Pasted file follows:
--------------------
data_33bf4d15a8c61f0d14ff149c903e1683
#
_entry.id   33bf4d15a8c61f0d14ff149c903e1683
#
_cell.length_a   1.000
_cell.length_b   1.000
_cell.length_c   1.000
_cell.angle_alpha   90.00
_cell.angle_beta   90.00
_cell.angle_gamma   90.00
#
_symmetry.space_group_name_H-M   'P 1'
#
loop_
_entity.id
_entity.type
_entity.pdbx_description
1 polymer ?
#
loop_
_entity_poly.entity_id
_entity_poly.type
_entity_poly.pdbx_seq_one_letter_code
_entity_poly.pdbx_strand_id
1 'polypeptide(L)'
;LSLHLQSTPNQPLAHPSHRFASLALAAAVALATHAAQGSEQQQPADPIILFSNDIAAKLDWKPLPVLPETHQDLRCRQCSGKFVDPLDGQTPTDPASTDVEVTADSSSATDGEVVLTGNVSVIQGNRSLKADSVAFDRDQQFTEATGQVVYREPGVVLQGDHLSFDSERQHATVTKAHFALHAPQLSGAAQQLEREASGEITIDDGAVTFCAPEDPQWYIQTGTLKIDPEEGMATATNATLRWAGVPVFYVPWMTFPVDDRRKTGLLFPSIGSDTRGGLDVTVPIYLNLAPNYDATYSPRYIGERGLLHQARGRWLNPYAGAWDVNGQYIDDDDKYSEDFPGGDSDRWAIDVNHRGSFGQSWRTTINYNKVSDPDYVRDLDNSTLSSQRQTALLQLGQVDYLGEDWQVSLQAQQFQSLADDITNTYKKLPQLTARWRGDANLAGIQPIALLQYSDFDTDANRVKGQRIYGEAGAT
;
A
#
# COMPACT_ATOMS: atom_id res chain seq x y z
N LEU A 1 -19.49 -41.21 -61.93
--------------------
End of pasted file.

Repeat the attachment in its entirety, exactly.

data_33bf4d15a8c61f0d14ff149c903e1683
#
_entry.id   33bf4d15a8c61f0d14ff149c903e1683
#
_cell.length_a   1.000
_cell.length_b   1.000
_cell.length_c   1.000
_cell.angle_alpha   90.00
_cell.angle_beta   90.00
_cell.angle_gamma   90.00
#
_symmetry.space_group_name_H-M   'P 1'
#
loop_
_entity.id
_entity.type
_entity.pdbx_description
1 polymer ?
#
loop_
_entity_poly.entity_id
_entity_poly.type
_entity_poly.pdbx_seq_one_letter_code
_entity_poly.pdbx_strand_id
1 'polypeptide(L)'
;LSLHLQSTPNQPLAHPSHRFASLALAAAVALATHAAQGSEQQQPADPIILFSNDIAAKLDWKPLPVLPETHQDLRCRQCSGKFVDPLDGQTPTDPASTDVEVTADSSSATDGEVVLTGNVSVIQGNRSLKADSVAFDRDQQFTEATGQVVYREPGVVLQGDHLSFDSERQHATVTKAHFALHAPQLSGAAQQLEREASGEITIDDGAVTFCAPEDPQWYIQTGTLKIDPEEGMATATNATLRWAGVPVFYVPWMTFPVDDRRKTGLLFPSIGSDTRGGLDVTVPIYLNLAPNYDATYSPRYIGERGLLHQARGRWLNPYAGAWDVNGQYIDDDDKYSEDFPGGDSDRWAIDVNHRGSFGQSWRTTINYNKVSDPDYVRDLDNSTLSSQRQTALLQLGQVDYLGEDWQVSLQAQQFQSLADDITNTYKKLPQLTARWRGDANLAGIQPIALLQYSDFDTDANRVKGQRIYGEAGAT
;
A
#
# COMPACT_ATOMS: atom_id res chain seq x y z
N LEU A 1 -19.49 -41.21 -61.93